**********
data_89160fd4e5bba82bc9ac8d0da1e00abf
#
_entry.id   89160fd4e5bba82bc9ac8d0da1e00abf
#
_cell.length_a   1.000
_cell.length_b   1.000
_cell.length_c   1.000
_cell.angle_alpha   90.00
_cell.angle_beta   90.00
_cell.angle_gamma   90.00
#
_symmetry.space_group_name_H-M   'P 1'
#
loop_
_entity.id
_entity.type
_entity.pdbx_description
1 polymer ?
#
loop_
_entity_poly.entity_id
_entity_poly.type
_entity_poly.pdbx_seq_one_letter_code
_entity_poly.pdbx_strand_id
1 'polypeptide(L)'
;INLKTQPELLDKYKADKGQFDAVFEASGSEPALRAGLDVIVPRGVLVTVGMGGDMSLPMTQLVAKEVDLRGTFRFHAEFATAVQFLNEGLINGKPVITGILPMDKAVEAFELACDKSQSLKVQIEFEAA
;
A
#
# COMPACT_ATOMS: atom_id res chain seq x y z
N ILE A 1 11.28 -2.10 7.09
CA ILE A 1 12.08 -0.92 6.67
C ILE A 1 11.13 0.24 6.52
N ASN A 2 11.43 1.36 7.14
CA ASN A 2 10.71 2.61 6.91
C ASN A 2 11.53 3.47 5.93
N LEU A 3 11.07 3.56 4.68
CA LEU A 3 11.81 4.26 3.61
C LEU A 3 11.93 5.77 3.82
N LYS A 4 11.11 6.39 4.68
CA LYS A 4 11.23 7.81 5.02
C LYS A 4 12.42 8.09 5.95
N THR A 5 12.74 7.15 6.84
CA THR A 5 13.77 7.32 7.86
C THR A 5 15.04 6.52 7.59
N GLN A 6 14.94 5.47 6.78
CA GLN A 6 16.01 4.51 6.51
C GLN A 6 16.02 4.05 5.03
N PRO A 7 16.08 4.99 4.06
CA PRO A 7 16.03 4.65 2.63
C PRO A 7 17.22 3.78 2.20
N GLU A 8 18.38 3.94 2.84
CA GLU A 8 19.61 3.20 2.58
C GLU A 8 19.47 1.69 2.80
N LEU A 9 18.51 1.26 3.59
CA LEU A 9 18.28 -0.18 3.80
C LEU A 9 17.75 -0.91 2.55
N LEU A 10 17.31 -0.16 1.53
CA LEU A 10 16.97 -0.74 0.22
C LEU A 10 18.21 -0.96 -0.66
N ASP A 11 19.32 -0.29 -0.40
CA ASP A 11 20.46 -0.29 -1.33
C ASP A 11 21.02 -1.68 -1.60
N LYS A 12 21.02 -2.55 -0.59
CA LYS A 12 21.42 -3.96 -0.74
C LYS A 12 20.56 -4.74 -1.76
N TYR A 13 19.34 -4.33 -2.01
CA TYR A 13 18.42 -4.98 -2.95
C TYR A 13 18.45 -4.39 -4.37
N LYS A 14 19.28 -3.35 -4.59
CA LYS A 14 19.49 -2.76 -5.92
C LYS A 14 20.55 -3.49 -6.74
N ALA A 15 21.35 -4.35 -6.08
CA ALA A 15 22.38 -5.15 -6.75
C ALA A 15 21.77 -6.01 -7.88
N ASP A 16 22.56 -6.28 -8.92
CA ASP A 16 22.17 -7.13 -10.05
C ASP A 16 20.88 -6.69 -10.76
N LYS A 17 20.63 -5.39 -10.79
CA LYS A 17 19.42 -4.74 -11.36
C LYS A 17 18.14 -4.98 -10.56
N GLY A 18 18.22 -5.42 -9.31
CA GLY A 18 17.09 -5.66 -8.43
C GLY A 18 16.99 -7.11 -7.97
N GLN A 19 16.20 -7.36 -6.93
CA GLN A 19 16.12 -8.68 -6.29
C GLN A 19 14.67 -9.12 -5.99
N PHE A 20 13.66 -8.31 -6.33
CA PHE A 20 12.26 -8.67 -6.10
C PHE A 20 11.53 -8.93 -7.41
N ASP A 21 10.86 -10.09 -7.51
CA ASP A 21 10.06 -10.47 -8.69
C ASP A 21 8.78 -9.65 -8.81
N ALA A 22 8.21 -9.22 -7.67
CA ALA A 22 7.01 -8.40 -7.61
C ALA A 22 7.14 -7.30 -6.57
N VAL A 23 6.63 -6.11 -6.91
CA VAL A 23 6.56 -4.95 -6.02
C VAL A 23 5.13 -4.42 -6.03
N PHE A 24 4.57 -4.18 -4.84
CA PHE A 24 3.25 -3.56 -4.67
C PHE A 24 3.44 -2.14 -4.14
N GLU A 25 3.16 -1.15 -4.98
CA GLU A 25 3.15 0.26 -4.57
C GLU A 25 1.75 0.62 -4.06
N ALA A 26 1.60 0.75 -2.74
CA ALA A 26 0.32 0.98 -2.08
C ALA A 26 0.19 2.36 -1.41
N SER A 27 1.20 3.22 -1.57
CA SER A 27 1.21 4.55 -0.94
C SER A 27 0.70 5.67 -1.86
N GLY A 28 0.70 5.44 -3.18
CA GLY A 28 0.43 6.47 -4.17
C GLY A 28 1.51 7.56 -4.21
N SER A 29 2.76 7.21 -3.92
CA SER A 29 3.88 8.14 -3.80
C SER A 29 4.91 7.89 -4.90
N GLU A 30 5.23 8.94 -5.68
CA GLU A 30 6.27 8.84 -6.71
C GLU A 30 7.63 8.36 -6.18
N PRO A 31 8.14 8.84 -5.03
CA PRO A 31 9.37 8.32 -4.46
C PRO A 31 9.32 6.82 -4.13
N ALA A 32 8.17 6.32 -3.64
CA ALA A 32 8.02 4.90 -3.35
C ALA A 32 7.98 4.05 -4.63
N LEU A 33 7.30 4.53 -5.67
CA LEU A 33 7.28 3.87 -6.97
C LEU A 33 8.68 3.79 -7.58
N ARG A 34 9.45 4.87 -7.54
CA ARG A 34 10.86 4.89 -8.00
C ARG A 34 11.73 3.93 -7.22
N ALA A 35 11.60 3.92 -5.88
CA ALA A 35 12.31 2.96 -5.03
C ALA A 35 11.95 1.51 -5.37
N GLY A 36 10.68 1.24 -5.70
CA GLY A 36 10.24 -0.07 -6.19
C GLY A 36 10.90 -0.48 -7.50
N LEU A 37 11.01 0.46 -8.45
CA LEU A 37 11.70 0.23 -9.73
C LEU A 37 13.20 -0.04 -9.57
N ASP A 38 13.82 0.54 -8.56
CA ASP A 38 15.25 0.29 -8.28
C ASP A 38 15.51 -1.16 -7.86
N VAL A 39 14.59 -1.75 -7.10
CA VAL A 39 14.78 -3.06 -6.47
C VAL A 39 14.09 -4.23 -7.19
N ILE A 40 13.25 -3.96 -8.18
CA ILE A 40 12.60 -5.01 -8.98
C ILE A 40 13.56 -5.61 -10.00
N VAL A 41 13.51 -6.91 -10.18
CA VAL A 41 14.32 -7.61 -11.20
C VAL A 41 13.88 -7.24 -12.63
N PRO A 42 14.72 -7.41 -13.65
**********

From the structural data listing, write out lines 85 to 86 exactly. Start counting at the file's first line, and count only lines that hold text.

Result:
N GLN A 19 16.20 -7.36 -6.93
CA GLN A 19 16.12 -8.68 -6.29